Why is the grass seemingly greener away from Old Trafford?

Manchester United's Ezekiel FryersEzekiel Fryers decision to join Tottenham last week was another example of Manchester United losing one of their upcoming prospects. Recently names such as Paul Pogba and Ravel Morrison have also left the club in an attempt to further their careers but considering they were playing for one of the biggest teams in the world and were still eager to leave, clearly there is something wrong with The Red Devils’ youth system.

It should be said that Sir Alex Ferguson’s side have rarely missed their departing players and few go on to bigger and better things but why these players are so keen to leave Old Trafford remains to be seen. Is it because they were surplus to requirements or because they felt they were bigger than the reserves and demanded more first team football?

Morrison’s move to West Ham was reportedly due to his outspoken personality so perhaps the attacking midfielder’s ego got the better of him. Ferguson rarely humours unpredictable personalities and Pogba too has been the centre of transfer speculation after playing just a handful of first team games without setting the world alight. A big money move to Juventus may seem like an appealing opportunity given his bit part role in the side but Fryers was playing more and more last season and has still decided to move to White Hart Lane. Does Ferguson believe the defender will struggle to overtake Fabio and Rafael to replace Evra or is he another contentious character that the team could do without?

The truth is while some may question the defection of so many aspiring young players, the Premier League is littered with ex-Manchester United talent and the club has rarely suffered a backlash. Sunderland trio Kieran Richardson, Phil Bardsley and Fraizer Campbell all made similar moves early on and while enjoying fairly successful careers, in the grand scheme of things no one at Old Trafford is regretting letting them go. Add to that list the likes of Bolton’s Chris Eagles, Everton’s Darron Gibson and Newcastle’s Danny Simpson and suddenly you start to wonder if perhaps Fryers and co have cut their ties too soon. After all Paul Scholes, Ryan Giggs, David Beckham, Nicky Butt and the Neville brothers will all testify to how valuable learning ones trade at a club like United can be. Even the likes of Butt and Phil Neville, who eventually left the club for the Premier League’s lesser lights, still became established professionals before calling time of their Old Trafford careers. Recently John O’Shea and Wes Brown have followed the same path and if Fryers, Morrison and Pogba drift into relative obscurity then they will look back at their decision to leave with regret.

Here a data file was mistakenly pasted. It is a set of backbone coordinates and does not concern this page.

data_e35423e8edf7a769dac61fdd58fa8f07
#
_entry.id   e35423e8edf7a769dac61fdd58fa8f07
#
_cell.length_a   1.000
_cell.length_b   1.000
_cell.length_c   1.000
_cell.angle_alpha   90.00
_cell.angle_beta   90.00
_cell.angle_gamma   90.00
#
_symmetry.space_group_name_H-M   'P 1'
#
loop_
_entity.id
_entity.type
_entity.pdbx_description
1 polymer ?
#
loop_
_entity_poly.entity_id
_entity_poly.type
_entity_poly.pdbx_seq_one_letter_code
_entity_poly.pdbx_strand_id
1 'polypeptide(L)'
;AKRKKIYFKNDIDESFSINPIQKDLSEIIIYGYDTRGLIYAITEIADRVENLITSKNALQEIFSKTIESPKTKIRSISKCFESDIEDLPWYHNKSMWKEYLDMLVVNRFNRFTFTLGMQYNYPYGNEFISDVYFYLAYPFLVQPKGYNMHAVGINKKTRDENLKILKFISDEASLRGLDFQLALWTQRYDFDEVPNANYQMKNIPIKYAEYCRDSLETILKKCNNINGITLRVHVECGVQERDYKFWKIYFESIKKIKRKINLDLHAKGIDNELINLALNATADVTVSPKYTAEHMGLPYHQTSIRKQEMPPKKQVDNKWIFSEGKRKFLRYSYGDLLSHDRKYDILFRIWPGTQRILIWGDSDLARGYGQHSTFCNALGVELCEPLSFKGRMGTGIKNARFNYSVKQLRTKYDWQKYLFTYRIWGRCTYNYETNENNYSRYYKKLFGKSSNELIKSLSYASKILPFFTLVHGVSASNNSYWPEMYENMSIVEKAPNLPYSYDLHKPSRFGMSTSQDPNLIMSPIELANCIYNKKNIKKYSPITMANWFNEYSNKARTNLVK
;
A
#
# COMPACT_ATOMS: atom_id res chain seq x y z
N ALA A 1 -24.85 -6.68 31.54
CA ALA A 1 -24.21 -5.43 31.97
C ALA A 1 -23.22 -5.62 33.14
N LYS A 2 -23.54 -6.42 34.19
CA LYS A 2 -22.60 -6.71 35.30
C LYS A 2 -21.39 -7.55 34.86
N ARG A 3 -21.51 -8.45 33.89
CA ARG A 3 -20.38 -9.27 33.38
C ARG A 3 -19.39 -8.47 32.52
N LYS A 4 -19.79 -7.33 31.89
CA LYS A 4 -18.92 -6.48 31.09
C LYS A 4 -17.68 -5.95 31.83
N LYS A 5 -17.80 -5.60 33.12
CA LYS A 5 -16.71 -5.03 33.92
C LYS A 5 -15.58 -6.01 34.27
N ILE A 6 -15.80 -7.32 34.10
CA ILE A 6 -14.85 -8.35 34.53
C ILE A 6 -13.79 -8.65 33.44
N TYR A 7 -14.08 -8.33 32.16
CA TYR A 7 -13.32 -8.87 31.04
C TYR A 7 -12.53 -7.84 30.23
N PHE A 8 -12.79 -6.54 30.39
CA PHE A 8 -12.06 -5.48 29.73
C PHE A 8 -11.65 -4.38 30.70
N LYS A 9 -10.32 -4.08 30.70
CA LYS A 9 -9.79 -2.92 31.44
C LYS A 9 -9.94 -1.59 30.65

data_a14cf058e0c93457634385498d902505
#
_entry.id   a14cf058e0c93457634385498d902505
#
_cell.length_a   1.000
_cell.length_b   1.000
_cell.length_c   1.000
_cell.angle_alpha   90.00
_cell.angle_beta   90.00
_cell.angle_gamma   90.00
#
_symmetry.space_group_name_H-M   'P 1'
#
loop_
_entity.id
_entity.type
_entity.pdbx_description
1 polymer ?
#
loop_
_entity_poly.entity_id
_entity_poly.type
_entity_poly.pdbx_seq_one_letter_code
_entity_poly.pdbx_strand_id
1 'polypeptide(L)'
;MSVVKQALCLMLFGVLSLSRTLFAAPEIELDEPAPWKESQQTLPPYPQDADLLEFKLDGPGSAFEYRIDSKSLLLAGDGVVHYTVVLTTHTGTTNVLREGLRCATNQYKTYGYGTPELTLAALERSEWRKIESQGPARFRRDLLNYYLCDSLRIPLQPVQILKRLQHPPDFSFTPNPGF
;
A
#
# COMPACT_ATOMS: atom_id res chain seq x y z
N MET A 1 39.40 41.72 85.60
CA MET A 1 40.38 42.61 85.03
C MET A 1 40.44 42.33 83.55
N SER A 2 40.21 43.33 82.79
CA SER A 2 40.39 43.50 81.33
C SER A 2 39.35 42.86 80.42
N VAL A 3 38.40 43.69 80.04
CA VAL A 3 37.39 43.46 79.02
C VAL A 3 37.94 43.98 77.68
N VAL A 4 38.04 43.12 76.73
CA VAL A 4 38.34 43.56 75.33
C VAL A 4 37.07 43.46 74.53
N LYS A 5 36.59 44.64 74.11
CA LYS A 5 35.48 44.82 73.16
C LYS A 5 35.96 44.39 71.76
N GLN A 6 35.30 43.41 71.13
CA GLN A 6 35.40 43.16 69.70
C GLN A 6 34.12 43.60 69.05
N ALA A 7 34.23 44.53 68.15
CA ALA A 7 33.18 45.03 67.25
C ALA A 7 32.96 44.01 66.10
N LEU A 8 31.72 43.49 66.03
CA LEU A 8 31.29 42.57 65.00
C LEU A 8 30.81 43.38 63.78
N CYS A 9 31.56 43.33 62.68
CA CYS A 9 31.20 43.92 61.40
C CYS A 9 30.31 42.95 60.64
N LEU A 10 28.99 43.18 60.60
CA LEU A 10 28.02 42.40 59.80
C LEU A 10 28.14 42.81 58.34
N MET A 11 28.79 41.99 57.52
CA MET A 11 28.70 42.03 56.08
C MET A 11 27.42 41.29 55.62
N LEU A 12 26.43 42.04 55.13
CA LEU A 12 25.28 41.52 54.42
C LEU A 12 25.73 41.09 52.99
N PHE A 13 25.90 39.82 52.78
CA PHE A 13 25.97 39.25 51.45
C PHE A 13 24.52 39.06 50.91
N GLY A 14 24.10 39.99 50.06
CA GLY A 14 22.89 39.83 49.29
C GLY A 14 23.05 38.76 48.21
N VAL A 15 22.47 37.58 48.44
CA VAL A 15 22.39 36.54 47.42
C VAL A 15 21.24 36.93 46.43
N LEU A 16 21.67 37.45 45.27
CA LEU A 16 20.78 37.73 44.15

That is unless they know something others don’t. In fact the United youth system hasn’t been churning out as much talent as it used to and only Tom Cleverley, Danny Welbeck, Darren Fletcher and Jonny Evans have progressed into the current first team since the days of Ferguson proving Alan Hansen wrong. While a number have failed to make the grade in that time, players like Fryers, when on the cusp of breaking through, are greeted by the signatures of Phil Jones and Chris Smalling. What sort of motivation is there for young players if they’re to be replaced by more established talent as soon as they’re ready for their opportunity. With that in mind perhaps they have made the right decision as they will have far more first team chances at their new sides.

To the outside observer, it’s understandable that the opportunity to join Juventus or Tottenham may be to too appealing for a player struggling for first team action but Morrison’s decision to join newly promoted West Ham is more indicative of someone who did not see eye to eye with the manager. It’s a fine line for young footballers who must show drive and determination but also patience and respect. They’re expected to work hard and earn their place in the side but there’s also the possibility that they’re simply not good enough. While that decision is down to the manager, the player must still commit himself to the club until he’s deemed surplus to requirements and that can be damaging at such an important stage in their development if they end up without a club after years of hard work.

Ultimately any decision that ends in a parting of the ways is a risk that either a cutthroat manager or an ambitious player will make. While less and less talent progresses through the Manchester United youth setup nowadays, very few players achieve more away from the club than they would have at Old Trafford. The system may not be as successful as it once was but even if United choose to replace their failures with expensive young signings, it doesn’t mean they won’t develop any player willing to commit themselves to the Old Trafford project.

Do you think United’s youth system is failing? Have these defecting players had their head turned by the offer of first team football? Should they stay and commit themselves to Old Trafford?

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